Let us likewise be such “wellbuilders”, and not rest until we have established the necessary room in our families, in our congregations, and in our workplaces. Thereby we bear witness that modelling our lives on the gospel creates a broad space in which we can live, and in which growth and development are possible.

* Thoughts from the Chief Apostle adapted for the divine service held on Sunday, 19 July 2015 at Midrand Congregation.

God is with us

If God is for us, who can be against us? — Romans 8: 31


God is with those who heed His will and rely upon Him.

God is for us

Through the question he asks in our Bible text, Apostle Paul makes it clear that the very foundation of salvation is the fact that God is with us. God, the Creator and Father of Jesus Christ, has given His only begotten Son for us as a sign of His love (John 3: 16; Romans 8: 32). Who could separate us from this love of God? The answer of the Apostle is clear: nothing and no one (Romans 8: 38–39).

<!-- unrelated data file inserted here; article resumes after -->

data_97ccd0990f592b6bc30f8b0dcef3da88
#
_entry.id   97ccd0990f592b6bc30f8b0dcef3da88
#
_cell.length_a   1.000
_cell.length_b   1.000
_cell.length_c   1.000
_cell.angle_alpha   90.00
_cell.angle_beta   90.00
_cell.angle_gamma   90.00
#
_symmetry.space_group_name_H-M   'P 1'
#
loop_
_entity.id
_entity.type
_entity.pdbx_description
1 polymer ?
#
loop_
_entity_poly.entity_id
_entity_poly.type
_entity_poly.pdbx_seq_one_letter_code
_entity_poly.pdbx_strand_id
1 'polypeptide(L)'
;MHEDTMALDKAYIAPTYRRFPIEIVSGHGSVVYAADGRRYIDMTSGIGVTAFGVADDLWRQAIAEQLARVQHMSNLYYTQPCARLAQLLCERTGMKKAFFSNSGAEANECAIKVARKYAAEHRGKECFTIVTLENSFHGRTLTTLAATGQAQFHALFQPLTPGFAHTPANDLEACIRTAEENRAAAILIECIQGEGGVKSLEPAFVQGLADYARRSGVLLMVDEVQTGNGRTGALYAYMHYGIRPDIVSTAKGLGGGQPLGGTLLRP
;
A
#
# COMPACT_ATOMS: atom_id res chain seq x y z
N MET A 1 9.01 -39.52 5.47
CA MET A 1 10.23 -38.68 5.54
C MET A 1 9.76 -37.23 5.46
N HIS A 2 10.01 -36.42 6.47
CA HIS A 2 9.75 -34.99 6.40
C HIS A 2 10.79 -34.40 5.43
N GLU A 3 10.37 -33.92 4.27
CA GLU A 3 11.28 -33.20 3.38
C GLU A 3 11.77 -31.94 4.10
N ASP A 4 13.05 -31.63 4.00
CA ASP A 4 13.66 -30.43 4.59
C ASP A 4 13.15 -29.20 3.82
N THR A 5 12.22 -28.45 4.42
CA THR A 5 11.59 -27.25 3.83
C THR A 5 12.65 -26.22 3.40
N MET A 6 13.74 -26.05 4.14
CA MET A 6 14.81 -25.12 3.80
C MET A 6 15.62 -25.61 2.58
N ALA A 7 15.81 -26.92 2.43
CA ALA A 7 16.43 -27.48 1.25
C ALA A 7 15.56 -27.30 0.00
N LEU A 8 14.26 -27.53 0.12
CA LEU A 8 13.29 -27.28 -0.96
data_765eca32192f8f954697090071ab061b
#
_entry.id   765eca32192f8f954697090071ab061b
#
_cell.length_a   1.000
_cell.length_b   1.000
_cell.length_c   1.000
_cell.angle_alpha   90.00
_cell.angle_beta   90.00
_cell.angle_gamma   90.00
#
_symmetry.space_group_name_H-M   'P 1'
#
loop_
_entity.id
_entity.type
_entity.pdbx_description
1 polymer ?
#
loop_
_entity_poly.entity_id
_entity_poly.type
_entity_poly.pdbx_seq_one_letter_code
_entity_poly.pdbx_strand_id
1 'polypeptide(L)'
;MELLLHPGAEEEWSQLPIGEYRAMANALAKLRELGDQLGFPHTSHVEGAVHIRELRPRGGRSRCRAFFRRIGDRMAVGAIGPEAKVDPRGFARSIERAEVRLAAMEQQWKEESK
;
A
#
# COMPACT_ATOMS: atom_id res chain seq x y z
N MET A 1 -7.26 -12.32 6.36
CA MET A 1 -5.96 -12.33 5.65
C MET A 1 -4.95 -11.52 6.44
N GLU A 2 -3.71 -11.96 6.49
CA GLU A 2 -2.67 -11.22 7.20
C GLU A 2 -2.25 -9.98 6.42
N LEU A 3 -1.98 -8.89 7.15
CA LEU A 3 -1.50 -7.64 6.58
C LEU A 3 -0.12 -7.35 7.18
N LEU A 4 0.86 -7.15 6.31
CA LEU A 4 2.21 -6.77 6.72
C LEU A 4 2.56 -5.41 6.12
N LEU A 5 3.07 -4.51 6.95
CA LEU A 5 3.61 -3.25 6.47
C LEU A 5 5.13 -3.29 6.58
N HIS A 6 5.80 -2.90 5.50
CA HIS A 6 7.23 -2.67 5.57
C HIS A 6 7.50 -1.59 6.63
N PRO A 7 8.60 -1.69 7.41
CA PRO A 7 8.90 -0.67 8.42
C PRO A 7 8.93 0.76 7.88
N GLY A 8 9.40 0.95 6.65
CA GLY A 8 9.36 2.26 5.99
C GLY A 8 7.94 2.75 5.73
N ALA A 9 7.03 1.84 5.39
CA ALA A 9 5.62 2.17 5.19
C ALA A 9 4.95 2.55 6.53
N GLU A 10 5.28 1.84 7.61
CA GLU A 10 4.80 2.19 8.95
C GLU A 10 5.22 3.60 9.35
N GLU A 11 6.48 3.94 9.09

How is God for us?

Many accounts in Scripture demonstrate that God is with those who live in accordance with His will. He helps them to overcome difficulties and ultimately blesses them.

God is with those who …

… seek peace

God is with those who seek peace and who are prepared to forego their own rights for the sake of peace, as Abraham did. He allowed Lot to settle on better land and said, “Please let there be no strife between you and me” (Genesis 13: 8).

… set priorities

Jacob assigned greater value to the blessing than to the satisfaction of physical needs. God is with those who prefer spiritual gifts to material gifts. He is with those who seek His kingdom and His righteousness above all other things (Matthew 6: 33).

… trust in Him

Joshua and Caleb trusted in the divine promise. Nothing and no one was able to prevent them from entering into Canaan (Numbers 4: 6–9).

… are humble

In the parable of the Pharisee and the tax collector, Jesus showed that God is on the side of those who are humble. The tax collector was justified in the eyes of God—not the Pharisee (Luke 18: 14).